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Articles Home » 1977 Articles » Lift - 1977 Caverns Of Your Brain
Lift - 1977 Caverns Of Your Brain

ALBUM: Caverns Of Your Brain
LABEL: Guinness
YEAR: 1977
CD REISSUE: 1990, Syn-Phonic, SYNCD 1


LINEUP: Courtenay Hilton-Green - vocals, flute, assorted percussion * Chip Gremillion - hammond b3 organ, moog, mellotron, electric & grand pianos * Cody Kelleher - bass, bass pedals * Chip Grevemberg - drums, chimes, gongs, assorted percussion * J. Richard Huxen - electric & acoustic guitars, electric steel guitar

TRACK LISTING: 01 Simplicity * 02 Caverns * 03 Buttercup Boogie * 04 Trippin' Over The Rainbow


Until Syn-Phonic's Greg Walker tracked them down in 1990, the members of Lift had no idea their 1974 demos had been released on LP in 1977. Guinness, the notorious 'tax-scam' label was the culprit and since none of the shady imprint's output was distributed on the up and up, it's easy to understand how and why the band was left completely clueless. Formed in 1972, Lift was from New Orleans which wasn't exactly a hotbed of prog rock activity and partially explains their eventual move to Atlanta and a music scene that was a little more vibrant, something both Kansas and later Starcastle would gravitate to as well. It was in 'Hotlanta' where Lift recorded a potential second album with a female vocalist and those tapes were finally released by Syn-Phonic in 2001 on CD as 'The Moment Of Hearing', but it's their debut that commands attention as one of the finest examples of American progressive rock.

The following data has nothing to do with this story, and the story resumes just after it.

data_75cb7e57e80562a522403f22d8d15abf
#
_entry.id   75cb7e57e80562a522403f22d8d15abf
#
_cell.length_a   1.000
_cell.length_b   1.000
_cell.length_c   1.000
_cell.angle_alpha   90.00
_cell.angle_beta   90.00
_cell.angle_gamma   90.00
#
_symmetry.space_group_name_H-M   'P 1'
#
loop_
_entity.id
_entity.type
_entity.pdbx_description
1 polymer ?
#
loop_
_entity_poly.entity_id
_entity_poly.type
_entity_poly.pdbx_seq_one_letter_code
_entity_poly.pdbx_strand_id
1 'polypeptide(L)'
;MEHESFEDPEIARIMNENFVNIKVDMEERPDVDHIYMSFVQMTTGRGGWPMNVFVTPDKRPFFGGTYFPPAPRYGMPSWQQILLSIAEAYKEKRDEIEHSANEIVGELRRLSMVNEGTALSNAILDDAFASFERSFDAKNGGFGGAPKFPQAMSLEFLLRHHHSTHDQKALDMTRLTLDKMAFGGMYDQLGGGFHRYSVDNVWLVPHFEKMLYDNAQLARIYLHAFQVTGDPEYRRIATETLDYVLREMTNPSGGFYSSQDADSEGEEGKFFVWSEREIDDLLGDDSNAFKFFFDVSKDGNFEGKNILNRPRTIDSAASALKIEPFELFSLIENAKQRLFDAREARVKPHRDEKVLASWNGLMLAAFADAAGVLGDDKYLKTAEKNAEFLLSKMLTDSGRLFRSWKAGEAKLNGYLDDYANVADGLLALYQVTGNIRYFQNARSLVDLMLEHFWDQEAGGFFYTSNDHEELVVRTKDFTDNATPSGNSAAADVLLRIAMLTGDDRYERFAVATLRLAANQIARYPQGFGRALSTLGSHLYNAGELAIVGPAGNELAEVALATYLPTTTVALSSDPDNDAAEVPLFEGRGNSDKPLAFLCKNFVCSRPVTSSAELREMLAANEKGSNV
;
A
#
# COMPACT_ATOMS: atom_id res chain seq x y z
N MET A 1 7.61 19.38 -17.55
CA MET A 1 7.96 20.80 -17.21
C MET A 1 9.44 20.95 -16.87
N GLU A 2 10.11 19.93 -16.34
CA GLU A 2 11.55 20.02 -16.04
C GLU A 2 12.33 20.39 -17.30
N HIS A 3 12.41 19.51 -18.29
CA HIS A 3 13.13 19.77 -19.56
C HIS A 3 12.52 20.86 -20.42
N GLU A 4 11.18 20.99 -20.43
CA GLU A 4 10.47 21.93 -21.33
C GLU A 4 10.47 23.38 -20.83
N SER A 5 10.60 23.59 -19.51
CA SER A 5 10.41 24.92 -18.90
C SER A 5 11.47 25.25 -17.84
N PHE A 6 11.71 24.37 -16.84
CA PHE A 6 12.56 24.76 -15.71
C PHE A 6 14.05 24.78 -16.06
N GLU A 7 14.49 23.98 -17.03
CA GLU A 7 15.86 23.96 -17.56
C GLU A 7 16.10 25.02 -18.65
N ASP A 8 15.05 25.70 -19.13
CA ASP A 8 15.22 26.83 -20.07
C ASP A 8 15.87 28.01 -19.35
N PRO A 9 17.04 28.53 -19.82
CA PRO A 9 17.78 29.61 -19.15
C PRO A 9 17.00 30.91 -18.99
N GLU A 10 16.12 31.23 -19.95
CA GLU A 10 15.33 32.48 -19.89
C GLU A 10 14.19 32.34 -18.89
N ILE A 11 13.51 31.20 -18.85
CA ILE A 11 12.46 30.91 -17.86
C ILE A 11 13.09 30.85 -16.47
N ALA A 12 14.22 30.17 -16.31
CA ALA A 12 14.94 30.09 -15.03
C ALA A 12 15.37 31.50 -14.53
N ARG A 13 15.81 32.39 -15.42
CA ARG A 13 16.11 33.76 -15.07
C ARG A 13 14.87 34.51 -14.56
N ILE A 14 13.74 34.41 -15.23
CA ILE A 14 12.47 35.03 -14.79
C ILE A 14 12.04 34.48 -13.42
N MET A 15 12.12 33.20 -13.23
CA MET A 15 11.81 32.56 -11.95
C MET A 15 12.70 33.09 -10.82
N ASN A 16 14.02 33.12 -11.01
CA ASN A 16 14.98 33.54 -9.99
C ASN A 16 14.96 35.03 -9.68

The Songs
Just four songs but don't let that fool you into believing this just another over-indulgent prog jerk-off. Elements of both Yes and Genesis and other British progressives are present, but it's a fast moving record filled with ideas and a strong melodic line throughout. 'Simplicity' kicks off the album with propulsive keyboard work reminiscent of ELP and while Courtenay Hilton-Green's high-end vocals are not the best, he's tolerable if you're not expecting another Jon Anderson. Group founder Chip Gremillion is clearly the star of the show and the beloved Mellotron is used significantly in particular on 'Cavern' and 'Buttercup Boogie' but it's his quick-fingered Hammond that dominates the record and on the 11 minute closer 'Trippin' Over The Rainbow' he unleashes everything he's got on a prog tour-de-force that's not only impressive, but the cornerstone of a thoroughly entertaining masterpiece.

In Summary
Not the easiest album to locate these days which is unfortunate. The original Guinness LP usually ran in the three figure range, although in recent years I've noticed a drop in value, probably due to economics, the Internet and just to confuse everyone, a vinyl bootleg of the original Guinness album released in the late '90s which usually sells for around 50 dollars (now I've seen it all.. a bootleg of a bootleg.. wonders will never case.. Ed). The Syn-Phonic CD featured different artwork which folded out into a large poster and on the reverse, lyrics and a band biography. Very nicely presented and from the masters but that too is sadly long out of print. Happy hunting!

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#1 | Eric on May 02 2012 00:24:07
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